My Tokyo Guide
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Updated: February 8, 2021
The distinctive Tokyo Tower looms above the thriving Hamamatsucho district that has all the usual suspects of a business hub—office towers, luxury hotels and salaryman-oriented izakaya. But you will find respite amid the hustle and bustle with the area's rich history and greenery.
For travelers who fly into Haneda Airport, Hamamatsucho Station—just 20 minutes away on the Tokyo Monorail—is their gateway to Japan's busy capital. It is also near Takeshiba Pier, where ferries to the Tokyo Islands depart, and Hinode Pier, where you can board water taxis that tour Tokyo Bay. The station is served by the JR Yamanote and Keihin-Tohoku lines. Just five minutes away is the Daimon Station on the Toei Asakusa and Oedo Lines.
Relax with a stroll in the traditional Hama-rikyu Gardens, which feel a world away from the teeming metropolis. Located on the bayfront, these gardens were built during the Edo period (1603-1867) as a feudal lord's residence and duck hunting grounds. Remnants of an old moat and reconstructed duck hunting blinds allude to the garden's former days. Take a break from walking at a teahouse in the middle of the garden pond, where you can enjoy green tea and traditional Japanese sweets.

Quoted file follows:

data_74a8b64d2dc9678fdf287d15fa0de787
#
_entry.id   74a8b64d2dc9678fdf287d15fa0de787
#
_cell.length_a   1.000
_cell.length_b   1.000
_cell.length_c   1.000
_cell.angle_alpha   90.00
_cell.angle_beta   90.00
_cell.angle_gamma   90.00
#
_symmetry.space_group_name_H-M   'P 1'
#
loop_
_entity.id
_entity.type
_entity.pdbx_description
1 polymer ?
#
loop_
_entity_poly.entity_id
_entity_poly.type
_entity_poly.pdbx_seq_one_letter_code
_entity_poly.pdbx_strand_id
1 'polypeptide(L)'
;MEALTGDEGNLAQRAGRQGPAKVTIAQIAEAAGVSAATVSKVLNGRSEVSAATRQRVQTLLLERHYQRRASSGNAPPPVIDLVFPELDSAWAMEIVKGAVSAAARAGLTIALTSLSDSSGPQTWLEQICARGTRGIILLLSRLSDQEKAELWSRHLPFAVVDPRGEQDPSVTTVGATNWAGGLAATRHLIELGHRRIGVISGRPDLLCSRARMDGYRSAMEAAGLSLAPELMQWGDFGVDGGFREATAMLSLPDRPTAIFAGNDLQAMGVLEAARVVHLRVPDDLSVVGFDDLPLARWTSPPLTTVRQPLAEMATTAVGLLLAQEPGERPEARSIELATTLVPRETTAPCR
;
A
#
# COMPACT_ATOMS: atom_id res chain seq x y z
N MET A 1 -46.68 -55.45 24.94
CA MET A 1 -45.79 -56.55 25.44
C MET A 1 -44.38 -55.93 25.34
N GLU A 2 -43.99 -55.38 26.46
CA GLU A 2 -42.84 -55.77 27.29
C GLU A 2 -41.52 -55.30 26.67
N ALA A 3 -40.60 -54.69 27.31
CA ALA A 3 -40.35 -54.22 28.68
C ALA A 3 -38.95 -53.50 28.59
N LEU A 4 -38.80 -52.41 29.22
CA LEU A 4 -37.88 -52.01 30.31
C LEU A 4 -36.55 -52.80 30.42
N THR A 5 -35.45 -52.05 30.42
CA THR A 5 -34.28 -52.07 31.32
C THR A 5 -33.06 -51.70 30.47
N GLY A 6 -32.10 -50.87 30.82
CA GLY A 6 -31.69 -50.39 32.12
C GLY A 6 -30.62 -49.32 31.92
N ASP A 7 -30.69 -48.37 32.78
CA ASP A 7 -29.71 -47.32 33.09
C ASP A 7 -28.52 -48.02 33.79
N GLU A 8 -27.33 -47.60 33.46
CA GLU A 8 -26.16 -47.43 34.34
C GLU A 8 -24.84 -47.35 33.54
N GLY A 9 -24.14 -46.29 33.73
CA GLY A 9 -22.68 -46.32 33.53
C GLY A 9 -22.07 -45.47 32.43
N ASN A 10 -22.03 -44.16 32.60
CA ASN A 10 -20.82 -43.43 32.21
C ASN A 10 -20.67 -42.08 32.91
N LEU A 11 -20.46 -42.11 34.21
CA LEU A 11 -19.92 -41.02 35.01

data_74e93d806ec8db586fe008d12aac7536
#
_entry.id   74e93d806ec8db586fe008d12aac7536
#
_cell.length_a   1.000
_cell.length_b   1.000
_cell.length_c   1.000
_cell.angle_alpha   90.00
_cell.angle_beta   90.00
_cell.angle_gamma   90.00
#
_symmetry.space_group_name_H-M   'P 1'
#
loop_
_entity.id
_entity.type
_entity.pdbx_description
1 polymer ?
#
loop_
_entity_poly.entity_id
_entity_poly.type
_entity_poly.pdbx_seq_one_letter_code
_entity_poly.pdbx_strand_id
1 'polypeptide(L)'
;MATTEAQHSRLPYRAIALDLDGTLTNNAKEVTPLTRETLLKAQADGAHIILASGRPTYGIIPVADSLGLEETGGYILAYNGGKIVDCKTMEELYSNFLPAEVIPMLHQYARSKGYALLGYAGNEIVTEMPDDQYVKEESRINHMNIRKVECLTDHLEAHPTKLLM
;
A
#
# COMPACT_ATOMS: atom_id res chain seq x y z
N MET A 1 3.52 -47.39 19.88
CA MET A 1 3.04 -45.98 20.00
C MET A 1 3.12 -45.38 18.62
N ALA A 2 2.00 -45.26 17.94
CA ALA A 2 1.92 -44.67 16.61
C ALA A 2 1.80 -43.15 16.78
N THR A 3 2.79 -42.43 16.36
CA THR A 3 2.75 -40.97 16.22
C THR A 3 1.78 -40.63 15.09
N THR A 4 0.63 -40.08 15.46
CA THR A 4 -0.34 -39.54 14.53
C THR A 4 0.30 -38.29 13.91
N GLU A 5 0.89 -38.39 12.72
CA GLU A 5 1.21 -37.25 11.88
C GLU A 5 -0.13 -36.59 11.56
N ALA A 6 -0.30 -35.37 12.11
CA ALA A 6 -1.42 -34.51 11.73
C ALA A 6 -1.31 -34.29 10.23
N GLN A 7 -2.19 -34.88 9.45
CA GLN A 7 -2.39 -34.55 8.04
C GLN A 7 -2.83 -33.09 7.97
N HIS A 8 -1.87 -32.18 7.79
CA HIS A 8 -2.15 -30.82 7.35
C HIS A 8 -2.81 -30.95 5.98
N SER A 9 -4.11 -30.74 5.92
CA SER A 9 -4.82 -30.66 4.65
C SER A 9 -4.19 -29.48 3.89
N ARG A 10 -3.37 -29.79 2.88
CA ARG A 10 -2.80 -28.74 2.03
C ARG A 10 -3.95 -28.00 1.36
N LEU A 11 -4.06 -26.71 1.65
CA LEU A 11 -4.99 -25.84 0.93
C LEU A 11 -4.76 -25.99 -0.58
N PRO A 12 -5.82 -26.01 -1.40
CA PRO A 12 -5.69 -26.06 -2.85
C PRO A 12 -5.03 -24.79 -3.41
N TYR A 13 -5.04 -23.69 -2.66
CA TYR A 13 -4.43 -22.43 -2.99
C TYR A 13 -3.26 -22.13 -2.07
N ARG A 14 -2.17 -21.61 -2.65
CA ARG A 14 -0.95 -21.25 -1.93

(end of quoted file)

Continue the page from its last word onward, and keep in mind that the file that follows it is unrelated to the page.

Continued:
The Zojoji Temple was founded in 1393, before being relocated to its current site in 1598. Step through the majestic vermilion gate—a relic of the past—into one of Tokyo's most significant Buddhist places of worship. It is one of the most stunning too, with Tokyo Tower looming large behind it and the grounds of Shiba Park all around. At its peak during the Edo period, there were more than 120 buildings on the temple grounds. It was the family temple of the Tokugawa shogunate that ruled Japan at the time. Over time, many of the original buildings were destroyed by fire, disasters, or World War II air raids. Six shoguns are still buried in a mausoleum on the temple grounds.
See Tokyo from above at the 333-meter tall Tokyo Tower, which has gained global prominence for its distinctive shade of orange and its lattice structure. There are two observation points, at 150 meters and 250 meters high. If you're lucky, you might see the majestic Mt. Fuji in the distance. Built in 1958 as a symbol of Japan's post-war economic boom, Tokyo Tower is now the second tallest structure in all of Japan. There is a wide range of restaurants and souvenir shops at the foot of the tower.
Tokyo Shiba Tofuya Ukai, located at the bottom of the Tokyo Tower was once a merchant's residence during the samurai era. It now stands out for its timeless Japanese aesthetic with grounds that feature a torii gate, ornamental koi pond and garden. The tofu restaurant is run by the Ukai Group that owns a series of equally atmospheric restaurants—including one specializing in charcoal-grilled chicken near Mt. Takao and teppanyaki in Ginza and Omotesando. You will be served by staff clad in kimono, and taken through winding passages and hallways to your own private dining room set against a verdant Japanese garden. True to their craft, the restaurant makes their own tofu. Pair your traditional multi-course kaiseki menu with sake made at the on-site brewery, which moved from Yamagata Prefecture and has a history of more than 200 years.